Let’s Encrypt was first announced in November 2014, and in April 2015 it became a Linux Foundation Collaborative Project, with the first publicly available free certificates issued in December. Now, after issuing more than 1.5 million free certificates, Josh Aas, Internet Security Research Group executive director and leader of the Let’s Encrypt project, is ready to take the beta label off the effort.
“We believe we’ve gained ample experience and confidence in our systems so that the beta label is no longer necessary,” Aas told eWEEK. “We’ve successfully demonstrated our ability to issue at Web-scale, and while there is always more work to do, we are confident about the maturity of our systems.”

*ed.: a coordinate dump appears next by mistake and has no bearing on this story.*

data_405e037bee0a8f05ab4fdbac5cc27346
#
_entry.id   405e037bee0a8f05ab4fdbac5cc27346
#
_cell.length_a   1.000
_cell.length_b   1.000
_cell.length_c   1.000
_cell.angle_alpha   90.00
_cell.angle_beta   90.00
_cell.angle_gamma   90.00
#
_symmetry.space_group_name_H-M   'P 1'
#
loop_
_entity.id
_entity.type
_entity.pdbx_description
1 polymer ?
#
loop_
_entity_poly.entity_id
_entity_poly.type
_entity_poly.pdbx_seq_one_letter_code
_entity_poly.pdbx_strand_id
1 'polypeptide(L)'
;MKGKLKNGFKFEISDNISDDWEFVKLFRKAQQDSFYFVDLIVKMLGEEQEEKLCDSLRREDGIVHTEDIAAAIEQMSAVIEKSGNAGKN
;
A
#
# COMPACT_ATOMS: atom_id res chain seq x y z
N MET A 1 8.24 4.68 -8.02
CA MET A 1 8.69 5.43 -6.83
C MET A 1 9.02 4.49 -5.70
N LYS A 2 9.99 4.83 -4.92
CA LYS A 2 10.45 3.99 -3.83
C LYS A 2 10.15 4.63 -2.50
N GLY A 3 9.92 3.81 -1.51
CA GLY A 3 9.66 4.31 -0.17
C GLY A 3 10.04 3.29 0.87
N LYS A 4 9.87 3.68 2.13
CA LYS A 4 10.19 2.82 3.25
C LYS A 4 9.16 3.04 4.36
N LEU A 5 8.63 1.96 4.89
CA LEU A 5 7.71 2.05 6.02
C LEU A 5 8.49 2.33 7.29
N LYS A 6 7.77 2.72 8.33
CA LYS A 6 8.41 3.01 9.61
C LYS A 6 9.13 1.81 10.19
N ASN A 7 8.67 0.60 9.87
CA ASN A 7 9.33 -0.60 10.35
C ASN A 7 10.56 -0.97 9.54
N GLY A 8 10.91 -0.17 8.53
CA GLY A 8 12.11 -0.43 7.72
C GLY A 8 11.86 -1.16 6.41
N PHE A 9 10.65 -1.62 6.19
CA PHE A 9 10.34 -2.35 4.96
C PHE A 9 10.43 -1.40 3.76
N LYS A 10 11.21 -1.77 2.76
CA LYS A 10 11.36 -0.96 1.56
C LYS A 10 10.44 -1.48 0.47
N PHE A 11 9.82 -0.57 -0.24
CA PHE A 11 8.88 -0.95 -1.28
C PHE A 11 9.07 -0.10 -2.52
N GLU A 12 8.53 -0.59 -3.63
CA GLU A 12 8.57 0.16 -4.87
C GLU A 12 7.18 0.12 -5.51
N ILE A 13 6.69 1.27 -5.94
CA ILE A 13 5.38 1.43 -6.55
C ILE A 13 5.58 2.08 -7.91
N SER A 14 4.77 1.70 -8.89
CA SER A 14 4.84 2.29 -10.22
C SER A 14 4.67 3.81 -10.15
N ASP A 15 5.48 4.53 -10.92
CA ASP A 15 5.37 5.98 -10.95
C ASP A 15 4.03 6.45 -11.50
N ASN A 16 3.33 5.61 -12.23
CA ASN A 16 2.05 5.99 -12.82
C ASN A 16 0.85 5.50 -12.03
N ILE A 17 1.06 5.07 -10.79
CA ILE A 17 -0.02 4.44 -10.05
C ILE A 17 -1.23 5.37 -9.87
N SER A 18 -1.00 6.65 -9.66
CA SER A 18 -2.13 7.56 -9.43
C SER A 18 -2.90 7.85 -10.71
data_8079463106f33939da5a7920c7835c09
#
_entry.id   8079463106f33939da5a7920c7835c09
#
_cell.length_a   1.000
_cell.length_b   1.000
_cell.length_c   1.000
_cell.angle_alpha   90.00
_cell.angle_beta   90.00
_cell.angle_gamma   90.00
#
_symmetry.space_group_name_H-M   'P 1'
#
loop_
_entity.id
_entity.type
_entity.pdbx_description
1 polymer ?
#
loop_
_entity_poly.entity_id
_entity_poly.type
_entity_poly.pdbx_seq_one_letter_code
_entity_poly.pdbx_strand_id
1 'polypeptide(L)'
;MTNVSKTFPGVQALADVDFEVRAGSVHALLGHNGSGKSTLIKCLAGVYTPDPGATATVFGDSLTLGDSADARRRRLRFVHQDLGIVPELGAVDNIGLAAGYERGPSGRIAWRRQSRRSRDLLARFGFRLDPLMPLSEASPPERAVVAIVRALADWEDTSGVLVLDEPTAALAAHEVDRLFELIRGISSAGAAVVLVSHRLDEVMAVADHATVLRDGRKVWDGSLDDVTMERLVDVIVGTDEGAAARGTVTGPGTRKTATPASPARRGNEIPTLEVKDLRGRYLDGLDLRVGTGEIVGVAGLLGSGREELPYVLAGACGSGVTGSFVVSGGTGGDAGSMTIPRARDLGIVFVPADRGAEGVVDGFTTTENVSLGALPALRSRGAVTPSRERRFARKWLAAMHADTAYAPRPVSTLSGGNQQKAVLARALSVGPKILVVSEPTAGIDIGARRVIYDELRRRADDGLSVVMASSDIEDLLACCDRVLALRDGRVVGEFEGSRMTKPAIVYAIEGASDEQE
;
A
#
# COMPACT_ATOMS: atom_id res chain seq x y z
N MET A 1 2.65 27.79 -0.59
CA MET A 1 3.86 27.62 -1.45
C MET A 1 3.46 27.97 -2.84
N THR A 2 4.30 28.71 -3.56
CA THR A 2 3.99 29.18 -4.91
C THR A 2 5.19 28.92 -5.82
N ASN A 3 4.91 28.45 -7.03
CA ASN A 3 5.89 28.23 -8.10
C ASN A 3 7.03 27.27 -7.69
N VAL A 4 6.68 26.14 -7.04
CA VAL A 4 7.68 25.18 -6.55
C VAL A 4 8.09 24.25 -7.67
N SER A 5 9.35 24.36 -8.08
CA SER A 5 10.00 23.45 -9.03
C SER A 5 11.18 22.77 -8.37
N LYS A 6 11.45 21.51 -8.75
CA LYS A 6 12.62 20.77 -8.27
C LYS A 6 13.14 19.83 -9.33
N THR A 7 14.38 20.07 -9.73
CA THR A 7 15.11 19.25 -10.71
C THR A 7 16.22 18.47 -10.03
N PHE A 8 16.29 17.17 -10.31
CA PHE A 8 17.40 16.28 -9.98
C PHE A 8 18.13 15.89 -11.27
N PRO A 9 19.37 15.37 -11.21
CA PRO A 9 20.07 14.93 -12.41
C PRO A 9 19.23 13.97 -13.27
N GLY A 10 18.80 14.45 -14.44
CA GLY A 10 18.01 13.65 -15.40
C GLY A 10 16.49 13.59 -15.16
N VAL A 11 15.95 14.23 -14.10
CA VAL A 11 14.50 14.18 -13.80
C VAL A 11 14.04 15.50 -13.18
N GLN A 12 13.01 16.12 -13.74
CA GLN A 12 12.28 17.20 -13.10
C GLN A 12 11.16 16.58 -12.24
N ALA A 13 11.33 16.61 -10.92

Moving a technology out of beta often implies that the software is production-ready and that APIs will be stable. For Let’s Encrypt, exiting beta does not imply anything new in terms of API stability, according to Aas.